I think about that mother. I do not know her and maybe she was negligent. Or maybe she just thought her son was right beside her, where he had been just a few moments before. It can happen so fast.

Before I can utter a word of opinion about that mom,  a picture pops in my mind of Jesus, when a horde of accusers drag an adulterous woman to Him. They all were ready to condemn her. Stones grasped in their hands, they looked for justification to wreck vengeance upon this person. But Jesus turned their pointing fingers back at themselves. Who had committed no sin? Let him commence the stone throwing. (John 8)

I feel sorrow that the gorilla was killed. I wish it had never happened. I am also absolutely sure that the child was more important.  But as a parent, I cannot throw stones at that mother. I have made too many mistakes. There, but for the grace of God, go I.

Judgement and Social Media

Social media gives us such a platform to yell, argue, and demand vengeance and justice. But, this entire situation makes me very thoughtful about what I write or share. Is my opinion based on one or two pieces of information? I am not a zookeeper, I do not know that much about the zoo or the options that he or she had. I do not know how careful or not that mother was. I will not throw stones at any of them. 

So how will I behave on social media? I have made mistakes in the past and shared items I later found out were incomplete or even untrue. Here are my new personal standards for myself:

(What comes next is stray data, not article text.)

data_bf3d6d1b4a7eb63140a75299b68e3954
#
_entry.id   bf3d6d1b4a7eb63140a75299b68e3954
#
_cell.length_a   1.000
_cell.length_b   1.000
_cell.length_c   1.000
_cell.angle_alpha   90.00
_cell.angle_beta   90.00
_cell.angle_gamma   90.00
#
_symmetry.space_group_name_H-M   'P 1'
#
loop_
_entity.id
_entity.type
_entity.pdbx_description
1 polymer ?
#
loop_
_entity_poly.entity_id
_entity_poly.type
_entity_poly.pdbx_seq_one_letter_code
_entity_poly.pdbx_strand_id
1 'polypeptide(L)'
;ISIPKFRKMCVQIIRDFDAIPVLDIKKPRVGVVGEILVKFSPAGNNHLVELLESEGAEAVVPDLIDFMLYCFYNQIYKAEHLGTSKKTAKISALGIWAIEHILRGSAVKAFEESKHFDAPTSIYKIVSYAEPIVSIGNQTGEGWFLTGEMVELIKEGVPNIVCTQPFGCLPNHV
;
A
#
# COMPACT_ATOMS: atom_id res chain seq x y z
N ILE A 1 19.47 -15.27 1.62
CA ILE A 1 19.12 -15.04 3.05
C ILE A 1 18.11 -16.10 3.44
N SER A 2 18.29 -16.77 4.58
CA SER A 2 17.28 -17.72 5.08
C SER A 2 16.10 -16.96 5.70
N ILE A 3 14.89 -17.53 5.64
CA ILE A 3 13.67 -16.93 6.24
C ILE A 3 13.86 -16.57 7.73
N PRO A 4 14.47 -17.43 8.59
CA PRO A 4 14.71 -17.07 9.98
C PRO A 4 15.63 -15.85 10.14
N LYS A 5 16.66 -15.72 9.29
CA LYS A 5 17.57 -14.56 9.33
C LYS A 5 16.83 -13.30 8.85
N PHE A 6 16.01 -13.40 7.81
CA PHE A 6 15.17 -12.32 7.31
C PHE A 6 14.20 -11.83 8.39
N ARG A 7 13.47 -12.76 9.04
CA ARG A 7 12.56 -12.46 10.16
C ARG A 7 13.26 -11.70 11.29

• I will not share an opinion article without doing my due diligence to confirm it.
  • I will make it my goal to share words of life and Jesus, not shake my finger at others.
  • I will make much of Jesus and little of myself or others.
  • I will prayerfully consider before ever sharing or writing difficult words.

I am not saying I won't ever share my opinions or thoughts. Sorry, but my head would explode if I tried to do that. Exhortation is a part of my DNA. But the heart of Jesus is now a part of my spiritual DNA, and I desire my words to reflect that.

I am so grateful to have not been judged by the world on my worst day ever. I was awfully hard on myself. I think every parent wants their child to be safe. Every parent wants to do the best job they can. All I know is I am grateful that on my worst day ever my child was safe , and I am grateful that this mom's child was safe on her worst day ever. I'm just sorry she had to have her worst day so publically.

Aren't you glad that there are no cameras recording every mistake you make and putting it out for everyone to comment on that wants to do so? I know I am.

Let's be careful with our words and our judgement.

You, therefore, have no excuse, you who pass judgment on someone else, for at whatever point you judge another, you are condemning yourself, because you who pass judgment do the same things.
— Romans 2:1 NIV